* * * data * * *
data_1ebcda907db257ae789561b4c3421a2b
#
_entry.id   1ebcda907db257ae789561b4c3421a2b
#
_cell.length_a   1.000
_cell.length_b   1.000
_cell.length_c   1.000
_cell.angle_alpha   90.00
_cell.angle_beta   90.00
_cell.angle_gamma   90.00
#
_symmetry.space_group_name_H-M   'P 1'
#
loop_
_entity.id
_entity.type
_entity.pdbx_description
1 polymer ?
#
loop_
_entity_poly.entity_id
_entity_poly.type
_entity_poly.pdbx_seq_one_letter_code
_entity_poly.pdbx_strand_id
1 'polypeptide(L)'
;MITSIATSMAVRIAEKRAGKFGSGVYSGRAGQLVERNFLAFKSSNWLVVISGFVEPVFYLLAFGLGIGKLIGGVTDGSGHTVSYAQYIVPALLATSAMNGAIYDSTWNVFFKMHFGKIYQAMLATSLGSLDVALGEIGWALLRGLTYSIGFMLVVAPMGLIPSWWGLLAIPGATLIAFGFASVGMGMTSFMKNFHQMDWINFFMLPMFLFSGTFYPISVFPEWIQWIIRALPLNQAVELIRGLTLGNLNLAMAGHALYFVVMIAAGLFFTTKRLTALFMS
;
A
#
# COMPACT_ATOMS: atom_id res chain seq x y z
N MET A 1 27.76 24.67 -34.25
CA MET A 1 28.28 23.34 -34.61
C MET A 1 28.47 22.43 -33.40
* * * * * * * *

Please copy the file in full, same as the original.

data_1ebcda907db257ae789561b4c3421a2b
#
_entry.id   1ebcda907db257ae789561b4c3421a2b
#
_cell.length_a   1.000
_cell.length_b   1.000
_cell.length_c   1.000
_cell.angle_alpha   90.00
_cell.angle_beta   90.00
_cell.angle_gamma   90.00
#
_symmetry.space_group_name_H-M   'P 1'
#
loop_
_entity.id
_entity.type
_entity.pdbx_description
1 polymer ?
#
loop_
_entity_poly.entity_id
_entity_poly.type
_entity_poly.pdbx_seq_one_letter_code
_entity_poly.pdbx_strand_id
1 'polypeptide(L)'
;MITSIATSMAVRIAEKRAGKFGSGVYSGRAGQLVERNFLAFKSSNWLVVISGFVEPVFYLLAFGLGIGKLIGGVTDGSGHTVSYAQYIVPALLATSAMNGAIYDSTWNVFFKMHFGKIYQAMLATSLGSLDVALGEIGWALLRGLTYSIGFMLVVAPMGLIPSWWGLLAIPGATLIAFGFASVGMGMTSFMKNFHQMDWINFFMLPMFLFSGTFYPISVFPEWIQWIIRALPLNQAVELIRGLTLGNLNLAMAGHALYFVVMIAAGLFFTTKRLTALFMS
;
A
#
# COMPACT_ATOMS: atom_id res chain seq x y z
N MET A 1 27.76 24.67 -34.25
CA MET A 1 28.28 23.34 -34.61
C MET A 1 28.47 22.43 -33.40